When Brent Knopf parted ways with Menomena less than a year after the release of their fourth album, Mines, the future of the band seemed uncertain. As a three-piece, the native Portlanders excelled at creating dense, lyrically rich, multi-layered songs that could play just as well in a small, intimate venue as they could in a large-scale arena. But it could be argued that the original trio’s internal struggles are what kept them from gaining greater commercial success.
In their early days, Portland, Oregon’s Menomena suffered from a surfeit of wacky ideas that made their multi-layered art-rock admirable if not entirely listenable. Having hit their stride with 2010’s ‘Mines’, and following the 2011 departure of Brent Knopf, the newly reduced duo return with a fifth album that could be 2012’s least likely coming-of-age. On ‘Moms’ we have echoes of Blur’s piercing directness (‘Plumage’), Super Furry Animals’ tropical psychedelia (‘Capsule’) and, in ‘Pique’, a masterclass in dark, euphoric songwriting.
MENOMENA play the Horseshoe on October 17. See listing. Rating: NNNN After co-founder Brent Knopf left Portland indie rockers Menomena following their 2010 album, Justin Harris and Danny Seim regrouped as a duo and used the opportunity to dig deep into their family histories - Seim's mom died in the mid-90s, Harris's mom raised the family mostly on her own - to figure shit out.
Menomena’s albums have always been patchworks of sorts, the three members sending musical ideas to one another through email and constructing songs using their own software. 2010’s excellent Mines sure didn’t sound pieced together, and the Portland three-piece again had another dense and stunning piece of ear candy on their hands. But the cracks were beginning to surface.
Editor's Note: The lead of this review has been changed, as the original text contained a passage similar to one found in the Willamette Week interview linked in the piece. The author of this review, who read the interview in question, indicates that the similarity was not intentional. Pitchfork regrets the error. What's worse: the encroaching feeling that something's going terribly wrong, or the fallout from the inevitable? On 2010's Mines, not much was going right for Menomena's Danny Seim, Brent Knopf, and Justin Harris.
Carrying on after the departure of Brent Knopf, who left the band to focus on his solo project Ramona Falls, Menomena return as a duo on their fifth album, Moms. Exuberant and direct, the album is a refreshing change from the subtle layering of Mines, finding the band at its most musically manic while delivering its most personal lyrics to date. As the album's title implies, Moms finds Justin Harris and Danny Seim exploring the relationships the two had with their own mothers, with Harris having been raised by a single mother while Seim's mother passed away when he was young, giving the album a unifying theme that adds a layer of pathos to the cut-and-paste loop frenzy that has always been a staple of Menomena's sound.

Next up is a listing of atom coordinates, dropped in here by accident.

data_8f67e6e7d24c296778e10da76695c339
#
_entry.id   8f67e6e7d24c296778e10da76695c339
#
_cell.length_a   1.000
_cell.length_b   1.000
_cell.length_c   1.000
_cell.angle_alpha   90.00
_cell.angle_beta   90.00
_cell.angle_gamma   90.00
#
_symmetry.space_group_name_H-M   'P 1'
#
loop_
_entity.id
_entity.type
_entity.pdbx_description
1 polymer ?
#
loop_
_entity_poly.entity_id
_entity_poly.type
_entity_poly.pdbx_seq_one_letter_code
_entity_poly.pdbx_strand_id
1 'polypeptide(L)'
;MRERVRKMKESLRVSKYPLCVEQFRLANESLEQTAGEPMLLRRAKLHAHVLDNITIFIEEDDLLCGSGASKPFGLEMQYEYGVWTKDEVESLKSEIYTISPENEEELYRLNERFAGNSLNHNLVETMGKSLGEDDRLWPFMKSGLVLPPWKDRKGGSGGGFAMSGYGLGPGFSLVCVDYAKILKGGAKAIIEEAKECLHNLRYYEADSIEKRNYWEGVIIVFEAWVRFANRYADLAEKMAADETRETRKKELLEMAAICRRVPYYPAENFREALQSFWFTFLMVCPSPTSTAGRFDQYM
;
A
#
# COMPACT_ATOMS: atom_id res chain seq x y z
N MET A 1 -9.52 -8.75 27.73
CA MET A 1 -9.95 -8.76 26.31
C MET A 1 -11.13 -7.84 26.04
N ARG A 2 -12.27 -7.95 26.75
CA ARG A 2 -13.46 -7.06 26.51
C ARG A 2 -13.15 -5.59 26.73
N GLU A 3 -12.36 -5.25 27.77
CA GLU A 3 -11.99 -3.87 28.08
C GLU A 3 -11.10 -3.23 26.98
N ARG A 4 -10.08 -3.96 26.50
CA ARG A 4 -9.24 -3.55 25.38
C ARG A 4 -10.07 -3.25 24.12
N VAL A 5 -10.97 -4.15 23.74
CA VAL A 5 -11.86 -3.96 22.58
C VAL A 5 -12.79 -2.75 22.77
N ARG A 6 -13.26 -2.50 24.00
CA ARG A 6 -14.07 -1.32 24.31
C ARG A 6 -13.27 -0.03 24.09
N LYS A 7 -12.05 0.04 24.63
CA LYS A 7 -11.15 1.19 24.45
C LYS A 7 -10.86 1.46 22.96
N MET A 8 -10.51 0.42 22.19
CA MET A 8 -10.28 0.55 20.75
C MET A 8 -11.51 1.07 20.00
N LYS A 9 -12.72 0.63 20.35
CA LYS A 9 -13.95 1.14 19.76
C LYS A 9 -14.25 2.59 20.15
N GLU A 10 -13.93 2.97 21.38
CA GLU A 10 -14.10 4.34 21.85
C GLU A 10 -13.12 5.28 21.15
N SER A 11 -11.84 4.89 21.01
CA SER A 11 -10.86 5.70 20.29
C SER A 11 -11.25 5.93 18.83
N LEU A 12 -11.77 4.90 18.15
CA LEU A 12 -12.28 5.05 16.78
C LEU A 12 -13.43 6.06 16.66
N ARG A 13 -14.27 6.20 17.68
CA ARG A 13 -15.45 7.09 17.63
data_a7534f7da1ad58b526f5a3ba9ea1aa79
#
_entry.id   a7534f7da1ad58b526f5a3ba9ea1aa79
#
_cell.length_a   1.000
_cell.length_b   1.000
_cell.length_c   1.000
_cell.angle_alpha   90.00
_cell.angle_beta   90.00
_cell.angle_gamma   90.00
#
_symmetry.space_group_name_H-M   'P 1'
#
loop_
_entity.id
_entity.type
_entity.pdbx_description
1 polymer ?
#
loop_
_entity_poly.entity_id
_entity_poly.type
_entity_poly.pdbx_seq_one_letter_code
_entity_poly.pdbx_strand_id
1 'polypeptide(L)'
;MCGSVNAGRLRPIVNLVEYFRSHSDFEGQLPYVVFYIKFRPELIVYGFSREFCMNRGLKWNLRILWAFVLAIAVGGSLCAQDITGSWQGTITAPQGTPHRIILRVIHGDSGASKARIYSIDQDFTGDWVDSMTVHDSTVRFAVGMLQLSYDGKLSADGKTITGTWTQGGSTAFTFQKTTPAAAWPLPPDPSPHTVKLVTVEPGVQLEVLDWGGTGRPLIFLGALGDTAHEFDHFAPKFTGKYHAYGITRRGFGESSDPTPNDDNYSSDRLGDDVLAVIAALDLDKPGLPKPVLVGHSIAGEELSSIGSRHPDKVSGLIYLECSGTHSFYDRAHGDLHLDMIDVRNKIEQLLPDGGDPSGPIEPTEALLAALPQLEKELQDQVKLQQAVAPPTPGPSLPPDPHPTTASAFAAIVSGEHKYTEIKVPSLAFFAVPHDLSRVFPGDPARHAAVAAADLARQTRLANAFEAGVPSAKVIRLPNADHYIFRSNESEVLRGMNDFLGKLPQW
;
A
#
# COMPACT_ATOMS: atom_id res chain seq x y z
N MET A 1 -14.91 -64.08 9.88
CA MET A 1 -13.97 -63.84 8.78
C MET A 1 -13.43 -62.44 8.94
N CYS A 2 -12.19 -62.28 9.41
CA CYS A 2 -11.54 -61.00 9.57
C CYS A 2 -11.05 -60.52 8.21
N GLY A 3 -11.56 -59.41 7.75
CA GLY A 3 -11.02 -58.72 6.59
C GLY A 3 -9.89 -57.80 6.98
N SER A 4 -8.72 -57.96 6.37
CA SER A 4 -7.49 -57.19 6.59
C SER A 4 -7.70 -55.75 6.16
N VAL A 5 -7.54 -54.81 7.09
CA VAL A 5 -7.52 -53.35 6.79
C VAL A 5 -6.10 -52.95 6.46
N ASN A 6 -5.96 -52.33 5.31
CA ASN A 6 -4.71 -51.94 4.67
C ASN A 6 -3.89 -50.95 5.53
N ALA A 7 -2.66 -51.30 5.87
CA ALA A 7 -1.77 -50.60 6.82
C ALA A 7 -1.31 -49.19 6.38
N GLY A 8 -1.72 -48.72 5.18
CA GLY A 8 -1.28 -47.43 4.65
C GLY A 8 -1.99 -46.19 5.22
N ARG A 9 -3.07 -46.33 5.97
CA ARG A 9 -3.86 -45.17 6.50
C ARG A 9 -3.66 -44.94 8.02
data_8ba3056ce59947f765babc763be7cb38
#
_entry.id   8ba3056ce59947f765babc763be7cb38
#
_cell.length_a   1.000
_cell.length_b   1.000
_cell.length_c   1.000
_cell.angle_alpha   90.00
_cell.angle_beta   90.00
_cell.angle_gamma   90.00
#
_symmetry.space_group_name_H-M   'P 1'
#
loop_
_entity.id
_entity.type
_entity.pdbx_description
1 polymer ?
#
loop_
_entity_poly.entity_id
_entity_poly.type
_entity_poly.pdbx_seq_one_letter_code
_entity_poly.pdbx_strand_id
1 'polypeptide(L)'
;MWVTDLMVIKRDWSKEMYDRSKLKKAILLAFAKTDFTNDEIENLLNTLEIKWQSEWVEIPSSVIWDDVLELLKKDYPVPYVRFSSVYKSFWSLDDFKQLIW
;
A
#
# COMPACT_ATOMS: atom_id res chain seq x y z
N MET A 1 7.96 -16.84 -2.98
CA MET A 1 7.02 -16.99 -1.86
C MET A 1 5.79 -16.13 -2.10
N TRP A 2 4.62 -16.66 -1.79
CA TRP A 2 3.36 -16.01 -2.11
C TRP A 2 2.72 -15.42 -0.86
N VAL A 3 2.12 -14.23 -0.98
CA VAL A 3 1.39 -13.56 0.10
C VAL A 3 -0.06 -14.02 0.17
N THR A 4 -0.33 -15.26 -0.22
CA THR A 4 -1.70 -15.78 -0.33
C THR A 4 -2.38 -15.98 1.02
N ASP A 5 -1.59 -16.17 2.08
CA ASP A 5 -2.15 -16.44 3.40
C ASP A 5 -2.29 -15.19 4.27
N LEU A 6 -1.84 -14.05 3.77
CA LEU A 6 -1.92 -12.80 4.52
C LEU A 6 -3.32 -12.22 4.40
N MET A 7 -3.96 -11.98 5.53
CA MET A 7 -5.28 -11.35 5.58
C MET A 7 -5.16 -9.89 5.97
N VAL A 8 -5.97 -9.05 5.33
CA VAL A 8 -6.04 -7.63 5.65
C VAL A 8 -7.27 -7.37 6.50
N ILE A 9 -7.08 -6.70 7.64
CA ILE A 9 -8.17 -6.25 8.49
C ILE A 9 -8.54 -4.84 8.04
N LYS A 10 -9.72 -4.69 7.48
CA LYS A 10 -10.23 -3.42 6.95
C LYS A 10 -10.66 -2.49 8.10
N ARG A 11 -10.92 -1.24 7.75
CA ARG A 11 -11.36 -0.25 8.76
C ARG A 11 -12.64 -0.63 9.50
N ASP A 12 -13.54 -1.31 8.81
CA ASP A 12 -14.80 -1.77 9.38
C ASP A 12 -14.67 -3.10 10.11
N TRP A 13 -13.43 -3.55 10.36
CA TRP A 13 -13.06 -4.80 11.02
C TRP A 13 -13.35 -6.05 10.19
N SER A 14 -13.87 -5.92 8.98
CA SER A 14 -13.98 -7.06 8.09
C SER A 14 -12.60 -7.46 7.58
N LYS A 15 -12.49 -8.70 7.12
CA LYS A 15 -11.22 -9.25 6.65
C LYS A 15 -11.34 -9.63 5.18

When founding member Brent Knopf exited Menomena in early 2011, DEELER, the computer program he developed, may well have followed suit. That’s short for ‘Digital Looping Recorder,’ and it’s how the band writes: by passing around a mic and recording directly into a ten-track loop sampler. It’s brought forth some of the most pleasantly intricate pop arrangements this side of Elephant 6, but on 2010’s Mines, it resulted in some of the group’s most tangled, maddeningly inorganic songwriting yet.
Less than a year after the release of Menomena’s fourth album, Mines, multi-instrumentalist Brent Knopf decided to leave the band and focus on his solo project, Ramona Falls, leaving remaining members Justin Harris and Danny Seim to assume the role of Portland’s other finest duo. Although Knopf’s departure was on amicable terms, the decision came as a surprise to Harris and Seim and forced them to decide whether they wanted to carry on making music as Menomena. The answer was yes, and the two picked themselves right back up and dove straight into the recording and production of Moms.
Since the release of the brilliant ‘Mines’ co-founder Brent Knopf has departed Menomena. It means Justin Harris and Danny Seim have been left to create the maternally-motivated ‘Moms’.And maybe that’s a good thing. Because, though ‘Mines’ was a spectacular record, it was at a time Seim and Knopf had just gone through divorces while Harris was seeing a therapist.